Hundreds of properties including Brad Pitt’s California beach house were evacuated as the Alisal wildfire continues to burn on.
Pitt, 57, bought the $5.5m property in Goleta, near Santa Barbara, in 2000, but now officials have included it the evacuation warning zone as firefighters battle the blaze.
The wildfire started on Monday in the Santa Ynez Mountains and has now burned its way south over 16,901 acres to the ocean by Thursday night.
At least 1,731 firefighters have been battling the fire, which is now 41 per cent contained.
Three homes and two outbuildings have been destroyed by the fire, and a total of 439 buildings have been threatened by the flames.
Santa Barbara County Fire officials say that more cooperative winds have helped them increase containment from 5 per cent on Wednesday.
Strong and shifting winds from the north had fanned the fire, forcing the closure of the 101 freeway in western Santa Barbara County, which has now been re-opened.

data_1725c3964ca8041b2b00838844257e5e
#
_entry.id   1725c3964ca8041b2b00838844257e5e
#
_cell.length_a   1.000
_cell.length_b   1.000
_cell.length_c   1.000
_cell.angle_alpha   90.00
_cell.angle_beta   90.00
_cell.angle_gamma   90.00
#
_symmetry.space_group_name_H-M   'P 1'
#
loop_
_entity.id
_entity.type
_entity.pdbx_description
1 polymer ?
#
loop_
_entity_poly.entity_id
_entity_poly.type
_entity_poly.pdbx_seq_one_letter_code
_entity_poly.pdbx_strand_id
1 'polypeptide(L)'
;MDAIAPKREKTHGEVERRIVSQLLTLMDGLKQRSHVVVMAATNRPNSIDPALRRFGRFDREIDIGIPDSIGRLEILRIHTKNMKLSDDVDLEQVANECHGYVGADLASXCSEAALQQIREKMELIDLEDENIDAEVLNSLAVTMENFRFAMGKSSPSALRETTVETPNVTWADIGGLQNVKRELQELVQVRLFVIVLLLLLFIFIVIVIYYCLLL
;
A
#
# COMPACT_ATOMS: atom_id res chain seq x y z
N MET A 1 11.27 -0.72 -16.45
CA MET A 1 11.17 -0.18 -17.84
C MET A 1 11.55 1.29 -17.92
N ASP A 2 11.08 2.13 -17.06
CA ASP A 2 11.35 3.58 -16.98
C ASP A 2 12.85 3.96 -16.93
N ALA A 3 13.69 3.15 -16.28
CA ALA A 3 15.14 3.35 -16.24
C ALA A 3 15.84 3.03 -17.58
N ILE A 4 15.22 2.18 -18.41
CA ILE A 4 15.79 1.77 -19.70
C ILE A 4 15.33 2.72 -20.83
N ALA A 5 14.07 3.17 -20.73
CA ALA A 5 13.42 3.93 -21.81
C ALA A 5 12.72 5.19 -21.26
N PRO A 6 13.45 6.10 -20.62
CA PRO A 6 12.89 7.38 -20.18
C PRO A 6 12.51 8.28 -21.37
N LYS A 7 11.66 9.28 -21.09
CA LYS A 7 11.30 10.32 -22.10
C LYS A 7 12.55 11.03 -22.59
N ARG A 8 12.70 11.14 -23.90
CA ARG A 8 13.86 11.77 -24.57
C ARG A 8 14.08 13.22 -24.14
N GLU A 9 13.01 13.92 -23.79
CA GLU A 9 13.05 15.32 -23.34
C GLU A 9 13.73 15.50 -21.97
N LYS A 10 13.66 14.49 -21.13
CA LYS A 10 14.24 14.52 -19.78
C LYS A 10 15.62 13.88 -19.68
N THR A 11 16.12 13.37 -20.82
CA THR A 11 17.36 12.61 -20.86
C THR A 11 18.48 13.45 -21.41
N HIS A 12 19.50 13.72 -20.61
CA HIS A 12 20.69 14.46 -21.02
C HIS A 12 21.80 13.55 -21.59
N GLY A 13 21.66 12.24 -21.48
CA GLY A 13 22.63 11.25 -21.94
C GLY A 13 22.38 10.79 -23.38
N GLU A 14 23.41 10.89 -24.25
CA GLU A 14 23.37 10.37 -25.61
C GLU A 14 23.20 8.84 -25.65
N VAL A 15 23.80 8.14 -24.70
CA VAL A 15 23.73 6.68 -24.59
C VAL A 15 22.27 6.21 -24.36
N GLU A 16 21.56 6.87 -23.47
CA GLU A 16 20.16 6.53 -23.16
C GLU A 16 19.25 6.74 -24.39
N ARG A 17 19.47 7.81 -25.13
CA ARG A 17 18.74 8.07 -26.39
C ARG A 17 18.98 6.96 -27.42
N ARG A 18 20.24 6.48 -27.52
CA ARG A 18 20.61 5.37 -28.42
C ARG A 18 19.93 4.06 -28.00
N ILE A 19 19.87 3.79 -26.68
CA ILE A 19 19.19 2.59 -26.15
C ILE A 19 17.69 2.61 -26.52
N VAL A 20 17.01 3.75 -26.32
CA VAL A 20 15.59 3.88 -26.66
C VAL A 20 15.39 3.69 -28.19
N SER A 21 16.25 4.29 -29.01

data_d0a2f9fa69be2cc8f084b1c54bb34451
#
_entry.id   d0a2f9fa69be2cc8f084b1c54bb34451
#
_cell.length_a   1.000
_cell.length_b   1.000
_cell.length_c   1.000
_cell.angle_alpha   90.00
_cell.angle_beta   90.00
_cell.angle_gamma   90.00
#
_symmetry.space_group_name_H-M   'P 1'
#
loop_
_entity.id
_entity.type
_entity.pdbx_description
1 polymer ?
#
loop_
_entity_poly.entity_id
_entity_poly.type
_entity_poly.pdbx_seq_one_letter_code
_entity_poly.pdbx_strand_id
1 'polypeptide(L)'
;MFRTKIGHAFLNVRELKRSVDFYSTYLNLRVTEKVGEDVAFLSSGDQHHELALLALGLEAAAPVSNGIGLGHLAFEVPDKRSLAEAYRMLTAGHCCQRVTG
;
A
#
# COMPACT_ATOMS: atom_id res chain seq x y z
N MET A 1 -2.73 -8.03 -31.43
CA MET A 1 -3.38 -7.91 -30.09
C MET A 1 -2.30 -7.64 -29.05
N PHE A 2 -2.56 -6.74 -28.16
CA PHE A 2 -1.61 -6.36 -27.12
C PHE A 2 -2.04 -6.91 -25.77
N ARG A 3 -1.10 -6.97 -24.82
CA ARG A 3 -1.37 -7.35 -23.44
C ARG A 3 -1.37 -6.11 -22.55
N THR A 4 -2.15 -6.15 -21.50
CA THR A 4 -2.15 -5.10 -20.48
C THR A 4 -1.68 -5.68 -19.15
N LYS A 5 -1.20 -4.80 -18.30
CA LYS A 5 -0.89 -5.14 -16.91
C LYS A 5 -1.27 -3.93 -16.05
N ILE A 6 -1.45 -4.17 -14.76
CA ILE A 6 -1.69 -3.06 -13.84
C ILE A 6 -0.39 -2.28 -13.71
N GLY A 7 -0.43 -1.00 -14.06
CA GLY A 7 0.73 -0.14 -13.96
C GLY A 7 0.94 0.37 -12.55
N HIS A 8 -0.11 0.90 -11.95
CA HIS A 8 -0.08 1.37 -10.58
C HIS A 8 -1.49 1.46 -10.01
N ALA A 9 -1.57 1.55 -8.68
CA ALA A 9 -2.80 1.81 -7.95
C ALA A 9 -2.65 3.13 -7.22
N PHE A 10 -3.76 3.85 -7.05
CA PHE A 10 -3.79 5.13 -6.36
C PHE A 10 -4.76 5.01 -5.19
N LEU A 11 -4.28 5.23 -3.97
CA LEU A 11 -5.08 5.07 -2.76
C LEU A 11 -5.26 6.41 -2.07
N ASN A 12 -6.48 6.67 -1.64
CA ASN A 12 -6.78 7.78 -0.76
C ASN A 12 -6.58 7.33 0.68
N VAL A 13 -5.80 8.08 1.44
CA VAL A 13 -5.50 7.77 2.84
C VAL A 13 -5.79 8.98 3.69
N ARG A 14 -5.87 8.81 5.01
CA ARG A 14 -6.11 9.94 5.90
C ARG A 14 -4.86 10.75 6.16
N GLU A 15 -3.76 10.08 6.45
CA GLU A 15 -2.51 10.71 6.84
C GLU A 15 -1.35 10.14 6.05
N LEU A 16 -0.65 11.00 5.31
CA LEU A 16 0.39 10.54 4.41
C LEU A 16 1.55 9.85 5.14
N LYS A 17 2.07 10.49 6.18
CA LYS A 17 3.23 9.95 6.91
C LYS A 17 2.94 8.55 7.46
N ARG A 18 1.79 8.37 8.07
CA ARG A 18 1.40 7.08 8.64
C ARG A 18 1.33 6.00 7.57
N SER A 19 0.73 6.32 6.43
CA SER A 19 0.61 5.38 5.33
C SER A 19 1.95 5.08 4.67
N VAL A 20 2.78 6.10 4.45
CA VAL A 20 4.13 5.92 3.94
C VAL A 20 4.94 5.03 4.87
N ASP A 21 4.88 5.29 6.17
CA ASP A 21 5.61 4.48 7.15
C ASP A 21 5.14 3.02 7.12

Evacuation orders remain in place for the area of Arroyo Hondo Canyon and Refugio Canyon west of Goleta due to the wildfire.
That order is expanded to the area between El Capitan Beach State Park and W Camino Cielo Rd.
A new order was placed on Thursday morning including the region surrounding the Hwy 101 and SR 1 intersection in Las Cruces, including Vista Del Mar School and Gaviota Beach.
An evacuation warning has been issued for the area east of El Capitan Beach State Park, west of Dos Pueblos Canyon Rd, and south of W Camino Cielo, including east of Calle Mariposa Reina, west of Arroyo Hondo.
Fire crews have also been protecting Rancho del Cielo, which was once owned by Ronald and Nancy Reagan and was known as the Western White House during his presidency.
Officials say that area has not burned since 1955.
“We are thankful that there has been no fire activity on the actual Reagan Ranch property. The Ranch, itself, is still in a very defensible position,” said Jessica Jensen, vice president and chief of staff of the Young America’s Foundation, which now operates the ranch.
California wildfires have scorched nearly 3,900 square miles this year and destroyed more than 3,600 homes, businesses and other structures, according to the state Department of Forestry.